I think about language most of the time. Not only because I teach. In fact, less so because I teach. Mainly because I have to communicate with people who understand less than the totality of what I am trying to convey. Here is a conversation that I had yesterday (In Japanese):
Them- What does "Yum" mean?
Me- That something tastes good.
Them- I thought that was "Yummy."
Me- It's the same thing.
Them- So I should say "Yum" instead of "Yummy"?
Me- You can say either one, although they both sound childish, neither one is wrong.
Them- My dictionary says "Yum-yum."
Me- I guess people say that too.
Them- But it isn't right?
Me- They are all OK. They just sound like a little kid.
Them- So I should say "Yum" then?
It is debatable that English has the largest slate of words to choose from amongst world languages. Some make the argument that it does. I would make the argument that it offers a larger vocabulary than Japanese. This might just be because I am a competent English speaker and a moronic Japanese speaker. I might be trapped in a glass cage of my own ignorance. It seems to me, and it has been argued before that speaking English is making choices between words with slight differences in shade and nuance. We have Old English, French and Latin mixed in with many other sources. We can say Kingly, Royal and Regal (From the English, French and Latin, relatively.) They are basically the same words but carry different values. Values that matter. One of my favorite Simpson's bits is Grandpa declaring, " Your dad used to be as smart as a monkey. But then his mind started gettin' lazy, and now he's dumb as a chimp." It is very hard to explain why this is funny, but I think most people understand the very slight difference in these words which mean, essentially the same thing. Playing with these words is a skill. To a very large degree, I feel that this form of humor is completely lost on Japanese people. In my eyes, Japanese is an endless quest to say the right thing. I say this as someone who loves Japanese and enjoy learning it. But it doesn't seem to value the same subtlety. In English, good comedians are usually the ones who have a good sense of choosing the correct word for the situation. In Japanese, comedians are usually ones who are good at repeating the same thing. Over and over. Of course, there is creative language play in Japanese. Puns are well loved. But puns are something different from word selection.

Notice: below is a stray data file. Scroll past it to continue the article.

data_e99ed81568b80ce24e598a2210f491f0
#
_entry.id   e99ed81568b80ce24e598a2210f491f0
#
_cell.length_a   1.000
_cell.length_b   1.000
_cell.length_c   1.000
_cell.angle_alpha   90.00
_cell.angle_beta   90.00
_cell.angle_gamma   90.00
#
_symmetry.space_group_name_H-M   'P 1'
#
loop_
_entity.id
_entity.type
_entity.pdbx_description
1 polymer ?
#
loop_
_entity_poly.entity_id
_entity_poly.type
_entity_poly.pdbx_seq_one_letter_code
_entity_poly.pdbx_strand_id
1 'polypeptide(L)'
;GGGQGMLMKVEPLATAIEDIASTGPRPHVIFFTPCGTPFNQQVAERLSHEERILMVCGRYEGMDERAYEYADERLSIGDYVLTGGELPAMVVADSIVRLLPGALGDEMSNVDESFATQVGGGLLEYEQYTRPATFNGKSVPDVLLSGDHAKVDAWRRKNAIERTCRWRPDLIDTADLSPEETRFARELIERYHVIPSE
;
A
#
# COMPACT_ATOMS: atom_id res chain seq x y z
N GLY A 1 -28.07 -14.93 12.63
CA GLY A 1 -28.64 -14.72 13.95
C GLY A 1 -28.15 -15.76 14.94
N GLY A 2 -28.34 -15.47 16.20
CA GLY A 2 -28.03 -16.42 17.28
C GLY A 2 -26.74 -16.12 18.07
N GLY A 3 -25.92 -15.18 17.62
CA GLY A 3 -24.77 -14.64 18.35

I mainly bring this up to point out one of the reasons it is hard to teach English. I find myself telling people everyday that what they were taught is wrong isn't necessarily wrong, it is just not so much in favor in some circles. I think that most people just give in and say that the rules are the rules. I will keep laboring on, trying to get them to do their own thing, but it ain't taking.